One question I receive all the time is: “How do I find and then know if someone is good and reliable and frankly worthy of building my website?”
This is an important question because a website is meant to enable your business. Unless technology IS your business, you just want it to work effectively for you and your marketing. You aren’t a technology expert so you don’t necessarily know what to ask and how to evaluate whether the answers someone gives you are accurate or just BS.
This article will help you cut through the BS and avoid the losers and less than stellar vendors out there. It will empower you with specific questions to ask and the permission to trust your instincts.
Here are the 5 Must-Have Characteristics you should demand of any web professional you work with.
Solid Business Understanding
Yes, that’s right, does the person you are talking to actually understand how businesses work or are they only technicians? There is nothing wrong with hiring someone who is only a technician IF you have someone you can count on to run the strategic end of the project and communicate effectively with the technician. It’s like having a coach/consultant/technical project manager run interference between you and the technical staff. I’ve played this role on more than one occasion and it can work quite well. What I know about techies who don’t have a ton of business acumen is that they love to build stuff. The underlying architecture and gadgets mean more to them than the business application. They get giddy about building things whether or not they actually meet a business need.
As a small business owner, you can’t afford that. You need an effective marketing tool and online presence that supports the bigger business strategy. It’s not about the technology; it’s about what it can do for you. Work with someone who can bridge the business and technology gap with you.
Willing to Explain Things to You in Plain English
You should never walk away from a conversation with a potential vendor feeling like they are talking so much Greek that you just need to bow to their higher powers and abdicate your power. That is just crap. It’s like smoke and mirrors – ‘behind this poof of fog lies things that will forever remain mysterious” stuff. I’m not suggesting you need to learn the nitty-gritty technical details, but you should know and understand what you’re getting, why it’s important, and what it means in layperson’s terms. The person you are meeting with should be willing to do the “techie to English” translation for you until you are satisfied you understand.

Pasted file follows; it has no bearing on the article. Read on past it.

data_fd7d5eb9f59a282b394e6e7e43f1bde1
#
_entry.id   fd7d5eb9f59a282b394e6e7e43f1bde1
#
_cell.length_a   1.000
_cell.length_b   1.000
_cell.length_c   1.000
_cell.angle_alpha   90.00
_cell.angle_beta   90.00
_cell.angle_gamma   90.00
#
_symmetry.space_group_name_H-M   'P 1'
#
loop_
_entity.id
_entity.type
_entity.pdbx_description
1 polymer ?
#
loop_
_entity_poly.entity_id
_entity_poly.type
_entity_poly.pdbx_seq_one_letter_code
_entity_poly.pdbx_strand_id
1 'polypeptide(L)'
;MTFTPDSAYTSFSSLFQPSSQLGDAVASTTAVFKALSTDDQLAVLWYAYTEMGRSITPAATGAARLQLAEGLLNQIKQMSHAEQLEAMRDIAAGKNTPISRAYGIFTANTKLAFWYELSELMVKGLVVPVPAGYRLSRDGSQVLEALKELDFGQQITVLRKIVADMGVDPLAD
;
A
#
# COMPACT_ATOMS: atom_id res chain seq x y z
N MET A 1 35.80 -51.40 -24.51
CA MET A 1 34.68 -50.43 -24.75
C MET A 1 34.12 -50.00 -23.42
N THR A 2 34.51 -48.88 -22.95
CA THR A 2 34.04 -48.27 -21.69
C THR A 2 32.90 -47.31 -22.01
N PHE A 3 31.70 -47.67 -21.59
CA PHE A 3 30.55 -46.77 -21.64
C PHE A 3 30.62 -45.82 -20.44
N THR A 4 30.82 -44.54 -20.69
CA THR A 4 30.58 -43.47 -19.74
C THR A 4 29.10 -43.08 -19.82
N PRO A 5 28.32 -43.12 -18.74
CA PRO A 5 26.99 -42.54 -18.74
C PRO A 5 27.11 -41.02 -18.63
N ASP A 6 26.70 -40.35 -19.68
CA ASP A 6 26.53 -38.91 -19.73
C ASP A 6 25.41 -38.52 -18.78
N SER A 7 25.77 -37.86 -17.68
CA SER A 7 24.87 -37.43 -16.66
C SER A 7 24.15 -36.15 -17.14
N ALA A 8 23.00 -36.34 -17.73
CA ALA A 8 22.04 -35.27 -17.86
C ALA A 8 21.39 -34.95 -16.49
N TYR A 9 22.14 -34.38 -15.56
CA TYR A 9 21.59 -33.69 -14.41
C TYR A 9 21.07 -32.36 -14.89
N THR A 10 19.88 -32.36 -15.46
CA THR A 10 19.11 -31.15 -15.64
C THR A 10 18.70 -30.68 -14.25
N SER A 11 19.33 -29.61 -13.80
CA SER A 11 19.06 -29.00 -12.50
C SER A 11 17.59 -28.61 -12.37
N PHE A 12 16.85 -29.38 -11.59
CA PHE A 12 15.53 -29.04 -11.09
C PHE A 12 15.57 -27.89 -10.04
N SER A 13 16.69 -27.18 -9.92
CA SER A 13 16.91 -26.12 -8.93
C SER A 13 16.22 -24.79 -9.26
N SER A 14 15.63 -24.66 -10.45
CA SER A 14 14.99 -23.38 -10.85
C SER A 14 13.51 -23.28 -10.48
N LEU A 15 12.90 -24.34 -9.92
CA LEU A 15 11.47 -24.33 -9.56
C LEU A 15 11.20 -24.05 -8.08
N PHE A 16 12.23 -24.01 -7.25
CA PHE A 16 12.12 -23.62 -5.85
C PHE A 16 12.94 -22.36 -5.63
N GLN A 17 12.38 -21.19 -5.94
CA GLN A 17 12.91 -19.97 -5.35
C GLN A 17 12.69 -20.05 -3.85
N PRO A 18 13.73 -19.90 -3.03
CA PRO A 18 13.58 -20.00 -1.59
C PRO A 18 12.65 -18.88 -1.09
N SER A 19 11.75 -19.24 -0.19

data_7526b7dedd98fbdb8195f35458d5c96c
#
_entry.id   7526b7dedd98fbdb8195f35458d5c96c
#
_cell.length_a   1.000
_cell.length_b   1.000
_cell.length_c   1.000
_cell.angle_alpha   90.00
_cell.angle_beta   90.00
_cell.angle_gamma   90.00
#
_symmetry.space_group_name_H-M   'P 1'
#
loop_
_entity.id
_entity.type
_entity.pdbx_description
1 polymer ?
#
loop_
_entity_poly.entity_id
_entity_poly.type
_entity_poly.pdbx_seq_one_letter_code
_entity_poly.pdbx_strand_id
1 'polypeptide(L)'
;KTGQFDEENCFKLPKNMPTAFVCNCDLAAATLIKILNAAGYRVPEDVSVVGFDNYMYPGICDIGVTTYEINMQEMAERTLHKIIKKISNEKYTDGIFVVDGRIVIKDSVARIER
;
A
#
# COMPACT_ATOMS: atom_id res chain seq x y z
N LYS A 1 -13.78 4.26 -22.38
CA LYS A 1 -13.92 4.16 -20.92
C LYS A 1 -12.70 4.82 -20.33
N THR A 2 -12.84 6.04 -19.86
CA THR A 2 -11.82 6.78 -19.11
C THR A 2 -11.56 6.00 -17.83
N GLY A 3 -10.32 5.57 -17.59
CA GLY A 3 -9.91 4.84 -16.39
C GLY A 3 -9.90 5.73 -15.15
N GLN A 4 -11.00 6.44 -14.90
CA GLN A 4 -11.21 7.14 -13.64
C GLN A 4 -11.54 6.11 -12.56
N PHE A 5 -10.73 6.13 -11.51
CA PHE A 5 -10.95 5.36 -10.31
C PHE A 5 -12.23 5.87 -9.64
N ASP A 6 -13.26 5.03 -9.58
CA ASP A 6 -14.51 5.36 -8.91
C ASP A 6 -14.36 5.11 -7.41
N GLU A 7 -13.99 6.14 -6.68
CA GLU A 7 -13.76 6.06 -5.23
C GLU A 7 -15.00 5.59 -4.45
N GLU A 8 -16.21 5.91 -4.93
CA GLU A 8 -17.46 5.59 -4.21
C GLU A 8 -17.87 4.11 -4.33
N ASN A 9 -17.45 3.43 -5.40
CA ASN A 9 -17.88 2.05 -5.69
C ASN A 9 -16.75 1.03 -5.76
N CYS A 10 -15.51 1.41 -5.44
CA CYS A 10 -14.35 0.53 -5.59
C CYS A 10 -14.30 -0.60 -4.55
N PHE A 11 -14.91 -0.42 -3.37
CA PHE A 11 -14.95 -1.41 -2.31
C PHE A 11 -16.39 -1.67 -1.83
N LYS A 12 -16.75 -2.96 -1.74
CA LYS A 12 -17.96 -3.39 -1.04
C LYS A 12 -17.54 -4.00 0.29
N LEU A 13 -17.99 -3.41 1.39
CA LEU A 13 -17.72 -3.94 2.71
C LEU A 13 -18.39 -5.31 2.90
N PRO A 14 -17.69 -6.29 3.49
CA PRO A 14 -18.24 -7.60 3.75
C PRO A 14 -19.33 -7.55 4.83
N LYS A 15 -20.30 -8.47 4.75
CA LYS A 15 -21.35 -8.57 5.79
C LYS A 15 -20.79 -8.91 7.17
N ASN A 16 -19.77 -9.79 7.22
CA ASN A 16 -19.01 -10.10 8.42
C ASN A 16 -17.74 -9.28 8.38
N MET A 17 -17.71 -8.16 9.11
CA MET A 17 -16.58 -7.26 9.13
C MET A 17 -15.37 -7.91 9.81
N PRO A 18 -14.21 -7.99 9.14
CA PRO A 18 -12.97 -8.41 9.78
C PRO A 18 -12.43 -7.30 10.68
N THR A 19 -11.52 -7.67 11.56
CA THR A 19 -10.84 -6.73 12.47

Technical Chops Beyond One Popular Tool
I call this the “technical expertise beyond the GUI” factor. What that means is that the person you hire should actually know and understand what is going on “under the hood” of your site and any platform they build it on. For instance WordPress is an awesome tool on which to build a website. However, when WordPress got easier to use (compared to say 10 years ago) all of a sudden everyone was an expert. The problem is there are an overabundance of “experts” that don’t actually have any idea of what is happening “under the hood” and therefore can’t really help you in the best way possible. It’s like how people throw around the term SEO but don’t get specific about what they are really meaning by “SEO services”. Yes you want your experts to do things in the easiest, most effective way AND you also want them to have the technical chops to know what all those easy visual interface settings actually DO.
Ability to Marry Great Design with Solid Functionality
You want your online presence to not only look good but also work well. This becomes even more important as more people access the web using mobile devices. That means you need great design, usability, and functionality. It is not often that you find one individual who is a master at all these disciplines. Usually you will find someone to do the work and they will partner with people on their team who are better at one part or another. For instance, it is common practice for someone strong in technology and usability to partner with a graphic designer. This partnering and collaboration should be seamless and relatively transparent to you as the customer.
Reliability, Availability, and Transparency
You really want to hire someone who is going to be in business next year when you need help. That means don’t choose the cheapest, fly-by-night, “I’m doing this while I am looking for a full-time job” vendor you can find. Will this person be available to you ongoing if/when you need help? Can you count on them to meet timelines and complete projects for you?
In addition, you should always own the copyright to your site and the vendor should provide you a copy of any and all login information you need for your site and related moving parts (ex: domain registrations, email marketing, web analytics, etc.). (This typically happens after you satisfy final payment for a website launch.) If they are hesitant or don’t do this, run, don’t walk, away from them. What good is your online presence if you don’t hold the keys to your own online house?